The Federal Aviation Administration has proposed much-anticipated rules governing the commercial use of small drones that would require drone operators to be obtain certification and only pilot aircraft without line of sight during daylight hours.
The proposed rules, which would cover small unmanned aerial systems weighing under 55 pounds and conducting non-recreational operations, could open the door for real estate agents to use drones for marketing purposes without running the risk of drawing the ire of the FAA.
Drone image via Shutterstock. Modified.
The agency has explicitly said in the past that Realtors who take pictures or videos of listings are not engaged in a “hobby or recreation,” meaning that regulators could attempt to take enforcement actions against them.
The National Association applauded the FAA’s proposed rules.
“Realtors support the proposed federal regulation, which would allow for safe commercial use of UAV [unmanned aerial vehicle] technology by the real estate industry for the purposes of marketing real estate,” said NAR President Chris Polychronin a statement.
The public can comment on the proposed regulation for 60 days from the date of publication in the Federal Register.
Polychronin said it will submit comments to the agent and “continue to work with our members to educate them about the future safe, responsible and legal uses of UAVs.”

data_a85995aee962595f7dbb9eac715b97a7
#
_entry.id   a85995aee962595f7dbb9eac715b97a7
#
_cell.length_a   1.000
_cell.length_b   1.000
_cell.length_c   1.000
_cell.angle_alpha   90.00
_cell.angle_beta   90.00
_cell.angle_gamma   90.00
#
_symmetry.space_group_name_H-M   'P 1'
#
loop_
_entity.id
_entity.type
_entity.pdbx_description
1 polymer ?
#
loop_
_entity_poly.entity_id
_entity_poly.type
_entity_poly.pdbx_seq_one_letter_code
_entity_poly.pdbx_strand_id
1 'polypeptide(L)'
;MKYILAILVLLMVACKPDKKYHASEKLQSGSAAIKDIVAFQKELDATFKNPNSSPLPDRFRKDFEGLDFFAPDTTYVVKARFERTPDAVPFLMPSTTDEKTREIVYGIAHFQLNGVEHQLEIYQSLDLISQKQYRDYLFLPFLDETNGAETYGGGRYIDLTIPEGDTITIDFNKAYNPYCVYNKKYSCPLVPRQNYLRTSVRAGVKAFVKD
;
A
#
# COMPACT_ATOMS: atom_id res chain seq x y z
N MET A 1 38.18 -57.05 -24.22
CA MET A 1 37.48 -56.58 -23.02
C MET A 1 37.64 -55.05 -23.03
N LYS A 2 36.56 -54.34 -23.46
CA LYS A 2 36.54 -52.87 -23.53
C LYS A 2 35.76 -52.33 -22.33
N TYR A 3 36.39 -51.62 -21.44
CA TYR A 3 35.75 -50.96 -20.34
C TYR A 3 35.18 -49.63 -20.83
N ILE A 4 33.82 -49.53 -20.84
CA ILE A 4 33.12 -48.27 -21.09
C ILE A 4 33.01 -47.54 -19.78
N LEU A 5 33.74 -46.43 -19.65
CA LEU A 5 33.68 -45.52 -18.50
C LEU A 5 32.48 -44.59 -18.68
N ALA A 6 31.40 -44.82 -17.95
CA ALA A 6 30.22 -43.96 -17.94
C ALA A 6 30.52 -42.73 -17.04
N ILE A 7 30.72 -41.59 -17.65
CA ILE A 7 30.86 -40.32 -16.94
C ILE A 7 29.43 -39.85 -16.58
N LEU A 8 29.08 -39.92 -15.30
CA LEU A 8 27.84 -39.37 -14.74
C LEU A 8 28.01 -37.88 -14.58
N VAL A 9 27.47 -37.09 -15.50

Until the final rules are published, however, NAR discourages members from using drones for commercial purposes to capture photography or video without an FAA exemption, he said.
The person flying a small drone would be considered an “operator,” under the proposed rules. The operator would have to be at least 17 years old, pass an aeronautical knowledge test and obtain an FAA UAS operator certificate. To maintain certification, the operator would have to pass FAA knowledge tests every two years.
Those certification requirements are more relaxed than requirements part of an earlier version of the FAA’s proposed drone rules that were leaked in November and would have required pilots to obtain cockpit experience in manned aircraft.
The proposed rules also “includes extensive discussion of the possibility” of a “more flexible framework” for “micro” USA under 4.4 pounds. The FAA is asking for comments on this potential classification to determine whether it should be included in the final rules.
The proposed rules would also set operating limitations designed to minimize risks to other aircraft, people and property.
Such limitations would require that:
- A small UAS operator must always see and avoid manned aircraft. If there is a risk of collision, the UAS operator must be the first to maneuver away.
- The operator must discontinue the flight when continuing would pose a hazard to other aircraft, people or property.
- A small UAS operator must assess weather conditions, airspace restrictions and the location of people to lessen risks if he or she loses control of the UAS.
- A small UAS may not fly over people, except those directly involved with the flight.
- Flights should be limited to 500 feet altitude and no faster than 100 mph.
- Operators must stay out of airport flight paths and restricted airspace areas, and obey any FAA Temporary Flight Restrictions (TFRs).